It’s hard to put into words the schizophrenic trauma Iranian-Americans have been feeling this past month – from massive protests against rising fuel prices that resulted in a government backlash and nationwide shutdown of the internet, to President Donald Trump’s rogue assassination of Iran’s top general Qassem Soleimani, to Iran’s missile attack of two Iraqi bases used by American troops, to the accidental shooting down of a Ukrainian plane resulting in the deaths of all 176 passengers, over half of whom were Iranians.
As perplexed and fearful as many Americans are right now, events like these are nothing new for Iranian-Americans. Many of us have lived our entire lives gripping for war. That’s because the conflict we’re seeing goes all the way back to 1953, when the U.S. opted to protect British oil interests over Iran’s first and only democratically elected leader, Mohammad Mossadegh, viewed by many to be Iran’s leading champion of secular democracy. That was the first blow in U.S.-Iran relations.
Fast forward to today. It’s important to understand the history of what brought us here to fully appreciate the damage caused by the current administration’s continuous sabotaging of Iran’s moderates and reformists, who are working to reject the ideological extremism that has come to characterize the country. When Trump pulled out of the nuclear deal, crackdowns on activists spiked. When sanctions were imposed, the economic repercussions contributed directly to increased political conflict – and with it, repression on the slightest hints of dissent. Trump’s “maximum pressure” is a failed method Ronald Reagan already tried with the Soviet Union. What finally worked – and peacefully – was diplomatic dialogue, which then gave moderate Mikhail Gorbachev the political latitude to enact social and economic changes that subsequently broke up the USSR and ended the Cold War.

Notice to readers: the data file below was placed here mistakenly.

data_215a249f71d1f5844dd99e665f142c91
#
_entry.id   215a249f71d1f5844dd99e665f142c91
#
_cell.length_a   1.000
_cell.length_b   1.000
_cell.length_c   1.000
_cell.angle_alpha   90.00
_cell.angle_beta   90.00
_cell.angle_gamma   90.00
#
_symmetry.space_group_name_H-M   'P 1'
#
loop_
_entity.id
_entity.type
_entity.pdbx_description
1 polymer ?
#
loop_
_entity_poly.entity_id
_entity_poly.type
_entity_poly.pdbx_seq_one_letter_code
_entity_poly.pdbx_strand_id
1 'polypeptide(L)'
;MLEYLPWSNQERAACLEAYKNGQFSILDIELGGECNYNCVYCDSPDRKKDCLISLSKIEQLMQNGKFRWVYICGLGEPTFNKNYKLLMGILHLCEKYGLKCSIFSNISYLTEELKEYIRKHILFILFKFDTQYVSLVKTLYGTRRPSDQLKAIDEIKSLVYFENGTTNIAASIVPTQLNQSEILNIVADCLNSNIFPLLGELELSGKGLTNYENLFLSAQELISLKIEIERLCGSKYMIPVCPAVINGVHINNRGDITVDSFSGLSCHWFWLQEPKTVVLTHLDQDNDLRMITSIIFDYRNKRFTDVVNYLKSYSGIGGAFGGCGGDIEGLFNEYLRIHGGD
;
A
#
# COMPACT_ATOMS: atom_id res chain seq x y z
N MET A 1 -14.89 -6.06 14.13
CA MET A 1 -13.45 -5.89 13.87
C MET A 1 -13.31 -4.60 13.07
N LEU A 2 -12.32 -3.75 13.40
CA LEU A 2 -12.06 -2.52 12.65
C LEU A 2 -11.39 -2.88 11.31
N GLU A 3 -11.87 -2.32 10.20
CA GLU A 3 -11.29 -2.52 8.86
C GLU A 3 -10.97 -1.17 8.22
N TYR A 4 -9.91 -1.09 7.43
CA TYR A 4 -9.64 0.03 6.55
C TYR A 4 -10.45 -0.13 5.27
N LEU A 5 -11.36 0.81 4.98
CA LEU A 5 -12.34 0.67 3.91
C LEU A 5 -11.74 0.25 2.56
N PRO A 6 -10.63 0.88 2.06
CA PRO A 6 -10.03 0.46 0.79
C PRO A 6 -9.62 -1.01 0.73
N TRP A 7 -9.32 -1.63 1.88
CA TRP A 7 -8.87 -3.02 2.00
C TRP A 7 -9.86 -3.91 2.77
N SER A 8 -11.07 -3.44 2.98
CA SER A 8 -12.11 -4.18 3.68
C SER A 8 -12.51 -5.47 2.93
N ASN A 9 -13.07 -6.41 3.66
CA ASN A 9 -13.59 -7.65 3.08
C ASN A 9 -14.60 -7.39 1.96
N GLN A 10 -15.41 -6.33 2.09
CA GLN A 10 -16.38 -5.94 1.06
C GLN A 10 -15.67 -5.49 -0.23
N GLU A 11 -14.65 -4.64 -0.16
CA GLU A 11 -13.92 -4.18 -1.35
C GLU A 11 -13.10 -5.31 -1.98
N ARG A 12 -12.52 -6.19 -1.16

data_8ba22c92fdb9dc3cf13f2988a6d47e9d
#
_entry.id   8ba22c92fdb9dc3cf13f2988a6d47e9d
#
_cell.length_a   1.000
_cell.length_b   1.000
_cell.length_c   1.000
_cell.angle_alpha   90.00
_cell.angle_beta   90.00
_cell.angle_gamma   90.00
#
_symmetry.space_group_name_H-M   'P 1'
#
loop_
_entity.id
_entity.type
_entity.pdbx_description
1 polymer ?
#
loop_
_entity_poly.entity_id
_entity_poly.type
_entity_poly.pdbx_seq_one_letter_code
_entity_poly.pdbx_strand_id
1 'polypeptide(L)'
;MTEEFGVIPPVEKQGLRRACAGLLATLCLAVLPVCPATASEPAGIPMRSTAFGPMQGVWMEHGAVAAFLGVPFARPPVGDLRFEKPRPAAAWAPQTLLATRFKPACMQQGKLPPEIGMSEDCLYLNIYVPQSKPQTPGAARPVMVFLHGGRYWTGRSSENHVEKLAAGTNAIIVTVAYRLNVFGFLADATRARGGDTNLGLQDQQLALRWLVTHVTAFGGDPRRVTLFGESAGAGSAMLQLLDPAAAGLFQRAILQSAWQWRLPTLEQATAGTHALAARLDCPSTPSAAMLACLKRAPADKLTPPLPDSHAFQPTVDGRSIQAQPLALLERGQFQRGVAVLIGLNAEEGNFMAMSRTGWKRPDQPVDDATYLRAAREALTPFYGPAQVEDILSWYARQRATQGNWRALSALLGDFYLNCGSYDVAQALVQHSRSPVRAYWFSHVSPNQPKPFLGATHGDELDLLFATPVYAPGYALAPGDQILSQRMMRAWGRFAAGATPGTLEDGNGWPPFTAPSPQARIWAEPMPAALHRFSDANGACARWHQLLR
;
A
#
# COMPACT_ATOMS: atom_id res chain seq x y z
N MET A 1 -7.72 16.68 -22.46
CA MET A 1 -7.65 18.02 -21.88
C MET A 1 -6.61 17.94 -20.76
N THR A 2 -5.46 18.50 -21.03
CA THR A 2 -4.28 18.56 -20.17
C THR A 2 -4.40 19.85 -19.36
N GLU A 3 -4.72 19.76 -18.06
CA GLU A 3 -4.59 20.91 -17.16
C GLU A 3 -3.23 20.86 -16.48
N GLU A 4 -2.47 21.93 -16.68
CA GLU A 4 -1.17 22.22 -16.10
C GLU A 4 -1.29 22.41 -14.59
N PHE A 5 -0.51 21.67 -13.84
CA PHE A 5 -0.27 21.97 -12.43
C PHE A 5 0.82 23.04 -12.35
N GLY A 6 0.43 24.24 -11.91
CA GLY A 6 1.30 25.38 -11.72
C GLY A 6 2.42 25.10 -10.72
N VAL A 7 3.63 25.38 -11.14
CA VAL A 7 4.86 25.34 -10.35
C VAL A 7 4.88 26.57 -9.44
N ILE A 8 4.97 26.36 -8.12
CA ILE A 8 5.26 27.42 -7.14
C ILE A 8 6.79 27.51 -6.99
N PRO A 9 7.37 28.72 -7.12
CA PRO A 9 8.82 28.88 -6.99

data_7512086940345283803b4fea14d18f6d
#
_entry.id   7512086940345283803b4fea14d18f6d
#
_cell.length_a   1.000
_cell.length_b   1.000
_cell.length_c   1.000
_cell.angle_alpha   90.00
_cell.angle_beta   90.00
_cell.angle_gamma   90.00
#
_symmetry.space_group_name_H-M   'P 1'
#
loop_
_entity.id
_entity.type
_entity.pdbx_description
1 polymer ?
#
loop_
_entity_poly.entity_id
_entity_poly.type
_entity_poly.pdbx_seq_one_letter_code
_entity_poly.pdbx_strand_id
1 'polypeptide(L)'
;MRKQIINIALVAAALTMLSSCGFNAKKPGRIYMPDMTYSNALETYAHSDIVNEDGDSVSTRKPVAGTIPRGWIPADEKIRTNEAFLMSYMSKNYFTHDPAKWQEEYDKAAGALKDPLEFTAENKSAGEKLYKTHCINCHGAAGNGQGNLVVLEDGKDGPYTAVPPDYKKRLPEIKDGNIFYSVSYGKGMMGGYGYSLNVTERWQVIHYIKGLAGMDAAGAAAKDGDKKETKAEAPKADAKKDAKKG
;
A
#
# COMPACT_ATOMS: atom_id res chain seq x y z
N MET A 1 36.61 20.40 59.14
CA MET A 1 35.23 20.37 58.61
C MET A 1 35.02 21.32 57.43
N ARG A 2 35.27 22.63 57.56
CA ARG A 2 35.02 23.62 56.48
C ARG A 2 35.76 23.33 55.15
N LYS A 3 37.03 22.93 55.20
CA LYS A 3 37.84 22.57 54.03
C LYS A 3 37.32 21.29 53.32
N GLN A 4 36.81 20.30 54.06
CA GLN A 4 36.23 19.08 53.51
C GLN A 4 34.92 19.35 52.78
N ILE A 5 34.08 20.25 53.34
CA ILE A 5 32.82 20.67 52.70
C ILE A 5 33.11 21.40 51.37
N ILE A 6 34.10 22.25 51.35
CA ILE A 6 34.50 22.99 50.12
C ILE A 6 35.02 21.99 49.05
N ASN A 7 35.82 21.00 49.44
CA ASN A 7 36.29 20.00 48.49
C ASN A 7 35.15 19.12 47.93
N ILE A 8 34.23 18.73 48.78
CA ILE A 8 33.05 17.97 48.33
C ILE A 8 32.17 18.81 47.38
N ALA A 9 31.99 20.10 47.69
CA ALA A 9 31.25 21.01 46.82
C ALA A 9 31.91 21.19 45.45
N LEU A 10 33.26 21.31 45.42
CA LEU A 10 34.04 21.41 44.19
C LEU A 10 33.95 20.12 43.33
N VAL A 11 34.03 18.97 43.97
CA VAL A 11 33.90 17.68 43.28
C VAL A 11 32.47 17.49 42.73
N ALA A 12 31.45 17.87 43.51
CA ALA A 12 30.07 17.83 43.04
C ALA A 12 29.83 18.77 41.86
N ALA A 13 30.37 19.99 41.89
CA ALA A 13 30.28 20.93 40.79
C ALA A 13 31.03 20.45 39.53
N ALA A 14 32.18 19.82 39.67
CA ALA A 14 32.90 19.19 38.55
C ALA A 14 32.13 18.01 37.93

There’s a lesson to be learned here: True transformation doesn’t come from sanctions – it comes from a leader willing to engage. Iran’s moderate President Hassan Rouhani was that leader. Yet Trump’s shortsightedness only stands to empower the conservative hardliners who embody the most corrupt and oppressive aspects of Iranian government.
You can’t undo 66 years of mistrust with one good deed, let alone an unsanctioned assassination. The Trump administration’s deluded fantasy that his actions can pave the way to a democratic Iran is the ultimate insult to a country that was already on that path before uncalled-for U.S. intervention took it away. Iranians have nothing to gain from Soleimani’s death. Neither do Americans. Those who will gain are Republicans and hardliners, seeking to maintain the status quo.
Hostility, confrontation and killing generals don’t bring other countries to the negotiating table. That requires a special brand that’s foreign to the current administration: diplomacy and respect.